Allergies and menopause is one of the lesser known menopause symptoms. Allergies at this time are mostly associated with the hormonal changes that take place through perimenopause the (2-10 year transitional stage) leading to actual menopause.
Are your current allergies worsening? Are you starting to suffer from new ones?
Menopause is a time when your hormones are fluctuating and declining which puts more pressure on your adrenal glands during and after menopause. This extra work undertaken by the adrenal glands can lead to adrenal fatigue, which can make menopausal women more susceptible to allergies.
Although some people live with allergies from childhood, they are more likely to strike during times of significant hormonal imbalance such as puberty, menstruation, pregnancy and menopause.
Allergies can develop when the body is under stress. The turmoil of fluctuating hormones in Perimenopause qualifies as stress.
Many women see an increase in respiratory symptoms associated with asthma. Read more about Asthma in Menopause…
What are Allergies?
Allergies are a reaction to the immune system mistakenly identifying a generally harmful substance as harmful. In an attempt to protect the body, your immune system produces a type of IgE Antibody. These antibodies spark chemical reactions in certain cells, namely the release of a chemical called histamine into the bloodstream.
Some allergies can appear and leave for no apparent reason.
Whilst most allergies are well known triggers, many are not fully understood.
Common Allergy Triggers
• Certain foods
• Certain medications (i.e. Aspirin, Penicillin)
• Insects/Bee stings
• Poison Ivy
• Chemicals in the work place
• Cleaning agents
• New carpets
• Artificial lighting
• Electronics and computers
Types of Allergy
• Allergic Rhinitis (nasal congestion)
• Hay Fever
• Allergic Eyes
• Allergic Eczema
Allergies of a more Serious Nature
• Asthma – may cause you to become unable to breathe. In severe cases constriction of the lung passages can prove fatal
• Hives – appear on the skin
• Anaphylactic Shock – life threatening. Known as Acute Systemic Allergic reactions affecting the whole body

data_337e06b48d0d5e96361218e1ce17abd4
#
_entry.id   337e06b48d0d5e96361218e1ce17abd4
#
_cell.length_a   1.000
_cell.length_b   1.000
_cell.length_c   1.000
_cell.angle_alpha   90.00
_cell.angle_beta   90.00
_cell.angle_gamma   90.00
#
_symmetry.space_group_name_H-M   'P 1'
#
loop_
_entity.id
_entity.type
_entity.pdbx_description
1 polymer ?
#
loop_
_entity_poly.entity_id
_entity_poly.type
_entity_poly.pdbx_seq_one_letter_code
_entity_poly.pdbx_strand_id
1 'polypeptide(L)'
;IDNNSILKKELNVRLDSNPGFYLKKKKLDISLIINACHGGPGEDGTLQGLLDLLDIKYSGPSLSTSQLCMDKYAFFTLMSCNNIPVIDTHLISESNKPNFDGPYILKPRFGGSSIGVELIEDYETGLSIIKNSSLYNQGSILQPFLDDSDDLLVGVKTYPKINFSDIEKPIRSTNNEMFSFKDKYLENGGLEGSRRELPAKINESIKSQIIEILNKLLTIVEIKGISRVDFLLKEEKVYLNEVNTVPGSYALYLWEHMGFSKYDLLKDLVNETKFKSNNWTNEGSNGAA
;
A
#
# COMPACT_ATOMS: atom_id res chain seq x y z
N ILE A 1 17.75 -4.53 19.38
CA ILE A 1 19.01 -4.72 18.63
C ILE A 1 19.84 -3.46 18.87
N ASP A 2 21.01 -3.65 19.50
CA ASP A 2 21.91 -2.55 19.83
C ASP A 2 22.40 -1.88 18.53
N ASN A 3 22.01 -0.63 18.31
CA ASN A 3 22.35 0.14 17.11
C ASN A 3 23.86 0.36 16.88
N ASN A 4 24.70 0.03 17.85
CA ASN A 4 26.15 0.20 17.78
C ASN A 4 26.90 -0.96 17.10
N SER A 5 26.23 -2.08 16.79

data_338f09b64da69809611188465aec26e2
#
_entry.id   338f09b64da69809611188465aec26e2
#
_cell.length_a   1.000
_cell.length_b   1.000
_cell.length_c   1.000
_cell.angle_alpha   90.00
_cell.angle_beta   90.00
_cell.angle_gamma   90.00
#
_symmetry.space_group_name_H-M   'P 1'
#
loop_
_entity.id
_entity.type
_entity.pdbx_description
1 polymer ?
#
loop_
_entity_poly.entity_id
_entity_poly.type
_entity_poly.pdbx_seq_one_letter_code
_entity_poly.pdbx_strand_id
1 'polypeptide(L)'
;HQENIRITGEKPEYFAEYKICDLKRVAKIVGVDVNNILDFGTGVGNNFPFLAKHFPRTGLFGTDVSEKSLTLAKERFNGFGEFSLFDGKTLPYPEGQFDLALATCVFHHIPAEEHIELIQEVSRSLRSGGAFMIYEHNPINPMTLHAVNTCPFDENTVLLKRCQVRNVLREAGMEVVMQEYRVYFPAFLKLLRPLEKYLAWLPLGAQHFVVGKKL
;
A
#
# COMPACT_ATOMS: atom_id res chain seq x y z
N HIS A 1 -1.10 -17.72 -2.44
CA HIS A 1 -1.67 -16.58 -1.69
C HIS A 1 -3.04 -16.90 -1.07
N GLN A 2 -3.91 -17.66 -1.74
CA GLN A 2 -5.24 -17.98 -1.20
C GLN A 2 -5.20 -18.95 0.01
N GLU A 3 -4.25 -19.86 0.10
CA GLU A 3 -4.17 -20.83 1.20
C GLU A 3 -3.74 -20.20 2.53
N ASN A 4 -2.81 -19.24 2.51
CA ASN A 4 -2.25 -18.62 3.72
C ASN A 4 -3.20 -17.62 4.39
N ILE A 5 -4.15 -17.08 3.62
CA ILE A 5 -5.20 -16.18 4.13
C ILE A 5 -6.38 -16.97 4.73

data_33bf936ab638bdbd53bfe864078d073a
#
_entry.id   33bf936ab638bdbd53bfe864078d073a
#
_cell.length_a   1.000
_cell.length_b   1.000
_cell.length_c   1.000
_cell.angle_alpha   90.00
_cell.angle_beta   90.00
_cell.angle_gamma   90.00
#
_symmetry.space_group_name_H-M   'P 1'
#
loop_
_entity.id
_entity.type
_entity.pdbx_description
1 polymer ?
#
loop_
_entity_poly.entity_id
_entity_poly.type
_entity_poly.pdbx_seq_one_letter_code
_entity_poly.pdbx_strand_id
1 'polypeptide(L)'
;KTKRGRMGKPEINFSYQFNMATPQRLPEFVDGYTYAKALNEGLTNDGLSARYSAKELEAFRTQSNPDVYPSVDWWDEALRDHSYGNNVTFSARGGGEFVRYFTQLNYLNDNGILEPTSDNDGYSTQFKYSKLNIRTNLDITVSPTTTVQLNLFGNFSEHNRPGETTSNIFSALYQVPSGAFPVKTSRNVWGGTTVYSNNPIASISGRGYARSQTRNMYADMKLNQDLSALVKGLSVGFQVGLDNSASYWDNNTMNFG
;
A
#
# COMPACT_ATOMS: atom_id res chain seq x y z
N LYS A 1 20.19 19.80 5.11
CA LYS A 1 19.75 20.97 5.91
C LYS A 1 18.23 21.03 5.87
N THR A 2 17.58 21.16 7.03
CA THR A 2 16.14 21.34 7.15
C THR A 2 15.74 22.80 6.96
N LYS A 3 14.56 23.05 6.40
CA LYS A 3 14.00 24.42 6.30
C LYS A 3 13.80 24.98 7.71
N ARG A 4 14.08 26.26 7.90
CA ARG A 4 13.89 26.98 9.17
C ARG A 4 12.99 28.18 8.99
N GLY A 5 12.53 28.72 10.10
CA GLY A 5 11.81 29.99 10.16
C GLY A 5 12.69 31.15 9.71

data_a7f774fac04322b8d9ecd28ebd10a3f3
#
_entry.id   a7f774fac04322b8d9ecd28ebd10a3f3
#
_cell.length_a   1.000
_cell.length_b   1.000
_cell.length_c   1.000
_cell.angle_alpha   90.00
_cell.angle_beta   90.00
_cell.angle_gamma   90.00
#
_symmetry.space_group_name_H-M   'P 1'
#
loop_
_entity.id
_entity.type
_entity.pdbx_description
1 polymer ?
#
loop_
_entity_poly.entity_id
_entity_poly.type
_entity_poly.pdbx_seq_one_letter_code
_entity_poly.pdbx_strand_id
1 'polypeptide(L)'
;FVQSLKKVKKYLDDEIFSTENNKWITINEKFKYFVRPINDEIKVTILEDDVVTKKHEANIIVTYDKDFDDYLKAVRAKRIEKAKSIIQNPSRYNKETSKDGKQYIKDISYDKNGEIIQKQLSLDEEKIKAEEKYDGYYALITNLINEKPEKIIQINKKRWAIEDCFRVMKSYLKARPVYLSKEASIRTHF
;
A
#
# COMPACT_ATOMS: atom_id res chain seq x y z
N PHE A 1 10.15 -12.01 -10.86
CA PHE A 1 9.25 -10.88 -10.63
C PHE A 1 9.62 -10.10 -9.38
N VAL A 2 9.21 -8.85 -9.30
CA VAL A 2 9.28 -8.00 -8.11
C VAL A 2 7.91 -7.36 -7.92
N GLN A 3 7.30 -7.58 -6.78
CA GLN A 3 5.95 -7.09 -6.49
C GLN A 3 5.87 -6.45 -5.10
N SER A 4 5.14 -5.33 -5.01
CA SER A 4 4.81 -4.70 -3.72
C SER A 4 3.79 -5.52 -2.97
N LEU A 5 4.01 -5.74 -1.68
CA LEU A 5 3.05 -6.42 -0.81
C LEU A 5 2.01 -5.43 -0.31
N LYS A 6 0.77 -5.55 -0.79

Symptoms of Allergies
Itchy and watery eyes
Hives and itchiness
Drop in blood pressure
(If any of the following symptoms become severe, serious life threatening complications can occur)
Swelling to the body (any location)
Itchiness and swelling of the throat
Allergy tests can help to identify which allergens are affecting you – consult your Healthcare Professional for advice on testing.
If your body is out of balance from allergies and menopause you need to cool your body off.
Foods that are cooling to the body include:-
Vegetables – lettuce, radish, celery, cucumber, broccoli, most leafy vegetables and tomatoes.
Green, blue and purple vegetables and fruits contain the most cooling properties.
Foods that are cooked quickly and lightly i.e. stir fried food.
Cooling spices include – fresh ginger, cilantro, marjoram, white peppercorn, lemon balm and peppermint.
Beverages – herbal teas, vegetable broths, fruit and vegetable juices.
Grains – barley, millet, wheat and amaranth.
Dust and vacuum your house daily.
Use hypoallergenic pillows.
Take a vitamin C supplement – helps to reduce and break down histamine release from cells.
These methods interrupt the reaction of the body to the allergic trigger and reduce stress and inflammation related to allergies.
In the case of allergies associated with a hormonal trigger, these methods will affect the hormones by releasing happy hormones into the bloodstream – producing a positive affect on the body and reaction to allergic triggers.
Although many herbal remedies are not considered mainstream, it is known that Asian herbal treatments such as Gingseng and Black Cohosh provide relief for women suffering from allergies and menopause and have become increasingly popular. For more information on natural products see the article on natural menopause relief.
Over the counter medications, allergy shots and prescribed drugs can bring relief from symptoms of allergies, however, they also have side effects
Emotions play a large part and should be a consideration when looking at treatments.
Taylor, C. (Jan2007) Retrieved from http://nabbw.com/expert-columns/health-fitness/menopause/menopause-allergies-all-you-need-to-know/
Worsening Allergies. (June 2015) Retrieved from http://www.amberen.net.nz/blog/post/3912/Worsening-Allergies/
Price, Dr Dzung. The Hormone Allergy Connection. Ask Dr Yung. Retrieved from www.askdryung.com